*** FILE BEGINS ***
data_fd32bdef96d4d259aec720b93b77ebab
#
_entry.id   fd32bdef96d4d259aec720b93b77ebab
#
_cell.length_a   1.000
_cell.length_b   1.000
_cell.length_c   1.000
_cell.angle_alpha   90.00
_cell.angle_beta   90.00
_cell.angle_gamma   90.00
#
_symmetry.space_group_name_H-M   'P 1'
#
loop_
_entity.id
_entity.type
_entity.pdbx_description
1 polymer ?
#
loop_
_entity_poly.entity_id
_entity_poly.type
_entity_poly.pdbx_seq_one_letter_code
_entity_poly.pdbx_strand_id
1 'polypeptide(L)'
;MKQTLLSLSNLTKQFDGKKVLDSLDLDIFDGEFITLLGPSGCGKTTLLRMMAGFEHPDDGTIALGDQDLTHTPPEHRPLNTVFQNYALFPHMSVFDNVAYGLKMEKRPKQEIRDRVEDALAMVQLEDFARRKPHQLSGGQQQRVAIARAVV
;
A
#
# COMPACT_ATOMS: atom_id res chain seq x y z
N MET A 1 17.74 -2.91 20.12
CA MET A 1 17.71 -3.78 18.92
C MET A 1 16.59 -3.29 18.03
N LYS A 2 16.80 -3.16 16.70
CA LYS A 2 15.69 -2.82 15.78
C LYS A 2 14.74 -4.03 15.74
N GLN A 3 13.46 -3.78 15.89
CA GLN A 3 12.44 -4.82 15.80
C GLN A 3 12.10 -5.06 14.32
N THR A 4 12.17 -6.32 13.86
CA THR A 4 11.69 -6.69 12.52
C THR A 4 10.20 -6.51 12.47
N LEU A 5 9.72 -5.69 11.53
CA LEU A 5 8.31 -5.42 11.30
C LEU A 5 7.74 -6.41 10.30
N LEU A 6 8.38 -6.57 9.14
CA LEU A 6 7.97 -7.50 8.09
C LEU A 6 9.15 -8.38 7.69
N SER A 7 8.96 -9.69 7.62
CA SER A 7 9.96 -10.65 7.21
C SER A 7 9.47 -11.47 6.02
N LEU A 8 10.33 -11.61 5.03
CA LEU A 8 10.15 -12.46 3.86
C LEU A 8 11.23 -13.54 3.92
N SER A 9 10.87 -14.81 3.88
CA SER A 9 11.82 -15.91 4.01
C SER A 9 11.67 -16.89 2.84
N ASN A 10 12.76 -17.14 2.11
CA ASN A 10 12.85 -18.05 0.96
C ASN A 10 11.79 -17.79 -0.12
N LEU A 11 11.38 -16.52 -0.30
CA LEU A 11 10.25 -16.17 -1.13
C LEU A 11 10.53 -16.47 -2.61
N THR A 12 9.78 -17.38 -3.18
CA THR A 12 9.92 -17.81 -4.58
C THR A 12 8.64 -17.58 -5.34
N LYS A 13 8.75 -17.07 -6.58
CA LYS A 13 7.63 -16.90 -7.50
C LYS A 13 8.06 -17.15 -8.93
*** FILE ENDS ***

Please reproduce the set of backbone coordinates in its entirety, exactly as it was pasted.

data_fd32bdef96d4d259aec720b93b77ebab
#
_entry.id   fd32bdef96d4d259aec720b93b77ebab
#
_cell.length_a   1.000
_cell.length_b   1.000
_cell.length_c   1.000
_cell.angle_alpha   90.00
_cell.angle_beta   90.00
_cell.angle_gamma   90.00
#
_symmetry.space_group_name_H-M   'P 1'
#
loop_
_entity.id
_entity.type
_entity.pdbx_description
1 polymer ?
#
loop_
_entity_poly.entity_id
_entity_poly.type
_entity_poly.pdbx_seq_one_letter_code
_entity_poly.pdbx_strand_id
1 'polypeptide(L)'
;MKQTLLSLSNLTKQFDGKKVLDSLDLDIFDGEFITLLGPSGCGKTTLLRMMAGFEHPDDGTIALGDQDLTHTPPEHRPLNTVFQNYALFPHMSVFDNVAYGLKMEKRPKQEIRDRVEDALAMVQLEDFARRKPHQLSGGQQQRVAIARAVV
;
A
#
# COMPACT_ATOMS: atom_id res chain seq x y z
N MET A 1 17.74 -2.91 20.12
CA MET A 1 17.71 -3.78 18.92
C MET A 1 16.59 -3.29 18.03
N LYS A 2 16.80 -3.16 16.70
CA LYS A 2 15.69 -2.82 15.78
C LYS A 2 14.74 -4.03 15.74
N GLN A 3 13.46 -3.78 15.89
CA GLN A 3 12.44 -4.82 15.80
C GLN A 3 12.10 -5.06 14.32
N THR A 4 12.17 -6.32 13.86
CA THR A 4 11.69 -6.69 12.52
C THR A 4 10.20 -6.51 12.47
N LEU A 5 9.72 -5.69 11.53
CA LEU A 5 8.31 -5.42 11.30
C LEU A 5 7.74 -6.41 10.30
N LEU A 6 8.38 -6.57 9.14
CA LEU A 6 7.97 -7.50 8.09
C LEU A 6 9.15 -8.38 7.69
N SER A 7 8.96 -9.69 7.62
CA SER A 7 9.96 -10.65 7.21
C SER A 7 9.47 -11.47 6.02
N LEU A 8 10.33 -11.61 5.03
CA LEU A 8 10.15 -12.46 3.86
C LEU A 8 11.23 -13.54 3.92
N SER A 9 10.87 -14.81 3.88
CA SER A 9 11.82 -15.91 4.01
C SER A 9 11.67 -16.89 2.84
N ASN A 10 12.76 -17.14 2.11
CA ASN A 10 12.85 -18.05 0.96
C ASN A 10 11.79 -17.79 -0.12
N LEU A 11 11.38 -16.52 -0.30
CA LEU A 11 10.25 -16.17 -1.13
C LEU A 11 10.53 -16.47 -2.61
N THR A 12 9.78 -17.38 -3.18
CA THR A 12 9.92 -17.81 -4.58
C THR A 12 8.64 -17.58 -5.34
N LYS A 13 8.75 -17.07 -6.58
CA LYS A 13 7.63 -16.90 -7.50
C LYS A 13 8.06 -17.15 -8.93